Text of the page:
Jenifer felt it before I saw it. And then, with a final push, Hawk flew out and into my hands. I passed him to Jenifer and we pushed into the bathroom. Jenifer bathed Hawk and herself by candlelight, birthed the placenta easily. The first thing Jenifer noticed was that Hawk has my ears, and then his long feet, and only then his sex. Back in the bedroom, we weighed (7 pounds, 14 ounces) and measured (21 3/4 inches) him, but mostly we just looked at him. Here he was, at long last, the realization of our union and of generations going back beyond the reach of thought or memory. Hawk was born in the bed he sleeps in, and that morning we slept in it together for the first time.
To say that Hawk is a revelation is a vast understatement. Days before his birth I'd dreamed of him, of his size, his brown hair, the way his features are a mixture of Jenifer's and mine. In the photos I'd taken chronicling Jenifer's pregnancy, now Hawk also is present; before he was only an idea, an abstraction, an it
even, for we had undergone no testing, no diagnostics, no ultrasounds. We knew nothing of his size, shape, sex (to say nothing of his gender), but already we understood something of his personality, or at least his energy. Throughout the pregnancy there was an abiding sense of rightness for Jenifer, and so we chose not to question this and subject it to the analytics of the Rational. On Hawk's fourth day we visited the hospital to see a lactation consultant. The place had the flowery stench of a funeral home, and we knew that within the panoptic walls of this institution Jenifer could not have had the birth she, or Hawk, needed.
I'd also dreamed recently of the daughter of a friend of ours, a rare, beautiful child who knew from an early age what she wanted to be, a dancer. She has just started college, for dance. In the dream, she was backstage preparing for her performance, unaware of being watched, just being effortlessly herself. The dream took me back to the day before Jenifer went into labor, when I was at the company picnic and my table was engaged in a conversation about kids going off to college with reasonable majors to get reasonable jobs. Better not to put all of one's eggs in one basket was the prevailing wisdom, and I nodded and smiled at my colleagues while inside I vowed never to succumb to this line of reasoning. And how could I? How can we expect our children to follow their dreams if we have not only forgotten but willfully buried our own? The question most often asked of Jenifer — "What if something goes wrong?" — was just another version of the one directed by my corporate compadres at me — "What if you never make it?"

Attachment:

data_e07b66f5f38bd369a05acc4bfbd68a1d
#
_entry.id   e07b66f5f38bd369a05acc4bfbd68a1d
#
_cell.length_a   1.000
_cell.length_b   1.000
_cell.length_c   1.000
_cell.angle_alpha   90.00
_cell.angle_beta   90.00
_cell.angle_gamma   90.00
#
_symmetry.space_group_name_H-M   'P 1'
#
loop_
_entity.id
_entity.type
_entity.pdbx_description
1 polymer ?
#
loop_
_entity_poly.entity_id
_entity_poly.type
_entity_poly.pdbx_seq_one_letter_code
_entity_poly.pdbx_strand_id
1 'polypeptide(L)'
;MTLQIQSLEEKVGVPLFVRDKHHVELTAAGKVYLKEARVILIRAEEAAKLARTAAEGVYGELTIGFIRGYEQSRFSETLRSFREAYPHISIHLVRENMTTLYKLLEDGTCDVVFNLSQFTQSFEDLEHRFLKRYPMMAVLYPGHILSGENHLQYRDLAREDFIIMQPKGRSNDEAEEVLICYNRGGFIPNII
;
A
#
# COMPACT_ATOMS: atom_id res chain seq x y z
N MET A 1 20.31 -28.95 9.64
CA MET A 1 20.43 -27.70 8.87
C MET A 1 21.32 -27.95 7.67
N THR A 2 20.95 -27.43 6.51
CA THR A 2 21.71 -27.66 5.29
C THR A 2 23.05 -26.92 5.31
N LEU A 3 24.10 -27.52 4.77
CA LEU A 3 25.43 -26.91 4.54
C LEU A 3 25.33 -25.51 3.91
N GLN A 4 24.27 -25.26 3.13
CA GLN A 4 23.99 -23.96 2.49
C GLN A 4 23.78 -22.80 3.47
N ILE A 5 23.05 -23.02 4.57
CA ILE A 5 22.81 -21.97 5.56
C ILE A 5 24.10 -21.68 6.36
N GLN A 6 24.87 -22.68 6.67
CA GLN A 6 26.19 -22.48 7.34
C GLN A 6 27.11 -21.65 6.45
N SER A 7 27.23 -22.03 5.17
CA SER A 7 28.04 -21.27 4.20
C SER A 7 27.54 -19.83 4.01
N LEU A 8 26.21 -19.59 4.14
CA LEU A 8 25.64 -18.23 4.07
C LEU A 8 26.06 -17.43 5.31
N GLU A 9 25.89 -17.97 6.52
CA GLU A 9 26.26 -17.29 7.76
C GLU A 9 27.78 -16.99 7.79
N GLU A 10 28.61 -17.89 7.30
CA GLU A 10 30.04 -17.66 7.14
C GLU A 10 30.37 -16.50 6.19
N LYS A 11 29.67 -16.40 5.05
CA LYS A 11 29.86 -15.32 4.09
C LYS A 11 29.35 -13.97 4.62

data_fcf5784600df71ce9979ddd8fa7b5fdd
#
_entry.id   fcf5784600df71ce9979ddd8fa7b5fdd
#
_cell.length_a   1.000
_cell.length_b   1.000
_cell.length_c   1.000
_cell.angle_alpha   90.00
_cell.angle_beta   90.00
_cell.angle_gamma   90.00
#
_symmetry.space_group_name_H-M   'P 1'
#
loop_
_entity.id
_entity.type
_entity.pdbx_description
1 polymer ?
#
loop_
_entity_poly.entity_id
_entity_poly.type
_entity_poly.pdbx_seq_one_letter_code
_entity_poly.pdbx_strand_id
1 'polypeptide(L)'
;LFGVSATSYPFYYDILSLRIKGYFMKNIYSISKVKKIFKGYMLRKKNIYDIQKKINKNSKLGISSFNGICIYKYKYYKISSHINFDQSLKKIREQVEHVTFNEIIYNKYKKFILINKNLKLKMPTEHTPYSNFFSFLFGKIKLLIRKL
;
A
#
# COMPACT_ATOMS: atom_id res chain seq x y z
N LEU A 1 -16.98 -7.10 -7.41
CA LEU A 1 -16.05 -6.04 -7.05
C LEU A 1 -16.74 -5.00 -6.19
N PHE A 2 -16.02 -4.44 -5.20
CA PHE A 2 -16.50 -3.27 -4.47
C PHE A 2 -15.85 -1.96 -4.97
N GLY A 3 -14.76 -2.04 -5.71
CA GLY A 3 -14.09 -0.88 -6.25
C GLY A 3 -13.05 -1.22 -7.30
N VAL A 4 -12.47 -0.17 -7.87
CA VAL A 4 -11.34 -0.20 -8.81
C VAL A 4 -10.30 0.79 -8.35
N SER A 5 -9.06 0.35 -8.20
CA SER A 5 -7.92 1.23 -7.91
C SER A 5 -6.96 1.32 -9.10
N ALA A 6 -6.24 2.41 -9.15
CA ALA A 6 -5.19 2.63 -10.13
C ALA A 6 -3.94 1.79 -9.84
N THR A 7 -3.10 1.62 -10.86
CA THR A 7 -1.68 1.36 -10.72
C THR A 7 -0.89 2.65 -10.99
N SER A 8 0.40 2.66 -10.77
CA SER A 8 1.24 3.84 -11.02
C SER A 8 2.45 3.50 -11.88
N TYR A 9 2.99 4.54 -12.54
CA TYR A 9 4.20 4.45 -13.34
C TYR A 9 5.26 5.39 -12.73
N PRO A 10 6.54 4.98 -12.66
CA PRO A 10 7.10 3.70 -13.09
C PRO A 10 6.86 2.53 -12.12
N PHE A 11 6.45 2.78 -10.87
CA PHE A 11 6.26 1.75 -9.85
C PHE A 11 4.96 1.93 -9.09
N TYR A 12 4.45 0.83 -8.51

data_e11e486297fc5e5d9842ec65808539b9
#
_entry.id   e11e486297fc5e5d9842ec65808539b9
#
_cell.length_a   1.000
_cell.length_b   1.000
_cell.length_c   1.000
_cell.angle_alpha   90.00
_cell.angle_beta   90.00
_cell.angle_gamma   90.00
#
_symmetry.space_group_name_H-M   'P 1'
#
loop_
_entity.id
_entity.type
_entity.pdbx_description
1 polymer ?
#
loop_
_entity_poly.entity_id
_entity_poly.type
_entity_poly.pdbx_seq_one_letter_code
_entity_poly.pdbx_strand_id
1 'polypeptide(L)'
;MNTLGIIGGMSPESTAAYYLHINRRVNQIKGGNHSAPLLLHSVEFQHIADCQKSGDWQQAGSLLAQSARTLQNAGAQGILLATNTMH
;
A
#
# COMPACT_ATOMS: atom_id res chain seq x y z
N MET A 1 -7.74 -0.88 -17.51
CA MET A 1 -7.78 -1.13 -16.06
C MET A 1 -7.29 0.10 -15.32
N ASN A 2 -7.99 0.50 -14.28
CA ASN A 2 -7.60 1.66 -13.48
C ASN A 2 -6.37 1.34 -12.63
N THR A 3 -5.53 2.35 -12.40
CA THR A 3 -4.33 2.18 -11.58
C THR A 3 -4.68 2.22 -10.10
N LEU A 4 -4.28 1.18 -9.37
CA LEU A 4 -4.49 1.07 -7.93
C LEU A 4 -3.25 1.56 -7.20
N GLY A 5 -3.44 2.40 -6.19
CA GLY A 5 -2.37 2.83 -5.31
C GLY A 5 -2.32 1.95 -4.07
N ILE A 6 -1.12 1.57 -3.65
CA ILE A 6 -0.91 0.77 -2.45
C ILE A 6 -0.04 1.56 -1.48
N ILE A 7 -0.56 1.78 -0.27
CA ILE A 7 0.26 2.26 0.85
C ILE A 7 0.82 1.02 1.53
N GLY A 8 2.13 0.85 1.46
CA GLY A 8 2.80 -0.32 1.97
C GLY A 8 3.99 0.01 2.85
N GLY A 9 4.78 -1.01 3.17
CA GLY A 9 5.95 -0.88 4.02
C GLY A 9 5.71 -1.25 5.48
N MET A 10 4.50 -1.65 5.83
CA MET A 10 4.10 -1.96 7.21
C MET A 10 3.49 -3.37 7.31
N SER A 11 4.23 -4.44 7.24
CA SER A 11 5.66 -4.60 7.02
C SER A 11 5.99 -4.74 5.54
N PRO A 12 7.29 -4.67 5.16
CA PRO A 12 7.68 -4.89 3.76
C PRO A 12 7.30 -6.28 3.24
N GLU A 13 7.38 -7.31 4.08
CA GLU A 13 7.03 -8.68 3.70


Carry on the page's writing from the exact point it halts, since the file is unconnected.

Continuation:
A few days after Hawk's arrival, a friend who knows something about swinging for the fences wrote me about living a vigilant life that will inspire my son. In pursuing my own dreams, in helping Hawk to discover and achieve his own, would I be able to say that I am happy in this life, happy that he has joined it? I need not ponder this long, for I already have an answer. These 10 days have been the sweetest of my life. Hawk already has taken me out of myself, down a long, winding road where there is no past, no future, only this demand, this need, this moment. Hawk, I promise you, I am happy. Let's take the road together.
Labels: dreams, eggs in one basket, Hawk, intensity, Jenifer Parker, mystery, presence